The Importance of Play

I called my brother on a walk this weekend and he told me two stories that I thought really illustrated how important play is to humans.

The first, is that on Friday night, my brother was getting home from work around 12:30 am. My brother is a high school coach, so he drove the kids to their track meet, spent all night there, had to drive the bus home, and so forth. He was starving and went to a local Taco Bell drive thru. The parking lot is huge because it's the site of a grocery store. There, after midnight, a few dozen Indian men had gathered to play cricket.

I thought this was fantastically cool. Cricket is enormously popular outside the United States, but here, nobody plays it and it takes up a ton of space. But, playing is so important that a group of adults, after work, on a Friday, were willing to stay up late to play a game they love. I think it's a great example of the importance of play, and also a really nice melting pot/immigrant story.

The second story is also related to the track meet. My brother sent me a video of the Hot Dog Relay, which is an unofficial event at the end of the meet. All of the throwers form four man teams to run a 400 meter relay. Throwers are typically big strong dudes not known for speed. They are Gimli, not Legolas. In the Hot Dog Relay, each team carries a hot dog wrapped in foil as their baton. On the last leg, the runner must consume the entire hot dog before they cross the finish line.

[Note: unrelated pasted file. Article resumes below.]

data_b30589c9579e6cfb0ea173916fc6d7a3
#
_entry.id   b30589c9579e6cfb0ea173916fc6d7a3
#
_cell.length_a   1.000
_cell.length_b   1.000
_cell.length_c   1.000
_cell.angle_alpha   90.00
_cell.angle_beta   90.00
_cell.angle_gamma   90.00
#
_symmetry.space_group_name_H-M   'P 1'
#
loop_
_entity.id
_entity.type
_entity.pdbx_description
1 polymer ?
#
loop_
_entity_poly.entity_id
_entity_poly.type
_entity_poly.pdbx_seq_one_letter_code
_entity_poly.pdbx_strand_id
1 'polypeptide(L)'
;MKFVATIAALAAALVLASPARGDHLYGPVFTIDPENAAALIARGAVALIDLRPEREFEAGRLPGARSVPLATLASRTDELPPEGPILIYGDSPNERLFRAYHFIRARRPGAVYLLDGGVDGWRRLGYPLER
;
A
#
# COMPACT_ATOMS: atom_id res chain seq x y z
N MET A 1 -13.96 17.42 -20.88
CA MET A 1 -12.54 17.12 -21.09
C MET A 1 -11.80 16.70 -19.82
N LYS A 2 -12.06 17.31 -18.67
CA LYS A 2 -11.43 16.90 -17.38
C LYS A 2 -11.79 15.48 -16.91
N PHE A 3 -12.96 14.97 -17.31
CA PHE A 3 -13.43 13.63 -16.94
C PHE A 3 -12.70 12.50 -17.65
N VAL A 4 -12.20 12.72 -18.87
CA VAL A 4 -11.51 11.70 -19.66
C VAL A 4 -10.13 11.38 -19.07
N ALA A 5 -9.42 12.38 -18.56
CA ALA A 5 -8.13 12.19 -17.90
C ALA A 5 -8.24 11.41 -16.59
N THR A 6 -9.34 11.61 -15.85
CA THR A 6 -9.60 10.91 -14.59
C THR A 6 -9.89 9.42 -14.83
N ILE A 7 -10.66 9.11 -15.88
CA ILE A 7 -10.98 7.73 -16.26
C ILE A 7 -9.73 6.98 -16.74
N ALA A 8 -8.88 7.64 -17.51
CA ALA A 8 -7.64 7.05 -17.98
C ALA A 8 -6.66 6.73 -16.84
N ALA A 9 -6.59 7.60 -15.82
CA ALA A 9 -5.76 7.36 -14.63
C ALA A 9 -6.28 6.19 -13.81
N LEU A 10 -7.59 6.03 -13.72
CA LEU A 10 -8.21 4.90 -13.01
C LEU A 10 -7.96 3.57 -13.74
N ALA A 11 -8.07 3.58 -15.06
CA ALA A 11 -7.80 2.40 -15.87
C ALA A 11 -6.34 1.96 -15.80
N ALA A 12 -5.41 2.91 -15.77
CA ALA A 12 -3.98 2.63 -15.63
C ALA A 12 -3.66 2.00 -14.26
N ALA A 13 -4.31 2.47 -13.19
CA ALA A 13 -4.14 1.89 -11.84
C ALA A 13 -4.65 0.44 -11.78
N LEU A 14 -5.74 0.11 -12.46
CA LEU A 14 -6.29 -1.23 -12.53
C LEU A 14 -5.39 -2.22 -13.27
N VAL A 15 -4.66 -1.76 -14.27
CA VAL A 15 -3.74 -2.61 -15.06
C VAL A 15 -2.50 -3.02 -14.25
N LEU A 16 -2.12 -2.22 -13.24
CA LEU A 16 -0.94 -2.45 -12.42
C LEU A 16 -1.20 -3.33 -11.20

This is hilariously stupid, but it's a big deal for everyone participating and watching. Humans love silliness and teens especially love sanctioned silliness. In fact, silliness is a key ingredient of creative output, at least according to John Cleese.

Play is so important, and the general feeling of playfulness is a key ingredient to my designs. The review site I most often watch, Shut Up & Sit Down, is not only focused on comedy in how they present their material, but they tend to gravitate towards games that make them laugh. Silly games. Games that are fundamentally playful.

I don't want to belabor the point, and I'm not sure this notion is unique enough to develop into a full post, but I think there are a few key factors that'll lead to your design being more playful.

Surprise. Surprise can come in the form of random outcomes, like rolling the instant kill in Dead of Winter, or only certain cubes falling from the tower in Shogun, or a player drawing the 1 tile they need in Carcassonne, or simply having a private hand of cards. Surprise is a wonderful emotion.

Personal Expression. The ability to see yourself reflected in a game is a great way to make play more fun. This can come in the form of designing decks in Netrunner, choosing a fleet in Armada, playing aggressively to steal and block in Carcassonne, or improvising in a social game like One Night Ultimate Werewolf or Funemployed. Games that let players be themselves, or be someone else, are fun.

Minor Accomplishments. Typically games are played to a victory condition. In most cases, one player, or one team, will win. But,  something that makes every step of play more satisfying is filling your game with minor accomplishments. Blowing up an Imperial Star Destroyer may compensate for losing your entire fleet. Executing a beautiful combo that you devised is delicious. Having a round in Waterdeep where you perfectly guessed the order of your placement, or picking the right four cards in Broom Service. These accomplishments can be internally devised by players, but good designers bake these in.

Look for the silliness in your surroundings and try to strengthen the playfulness of your designs. Never forget the importance of play in our lives!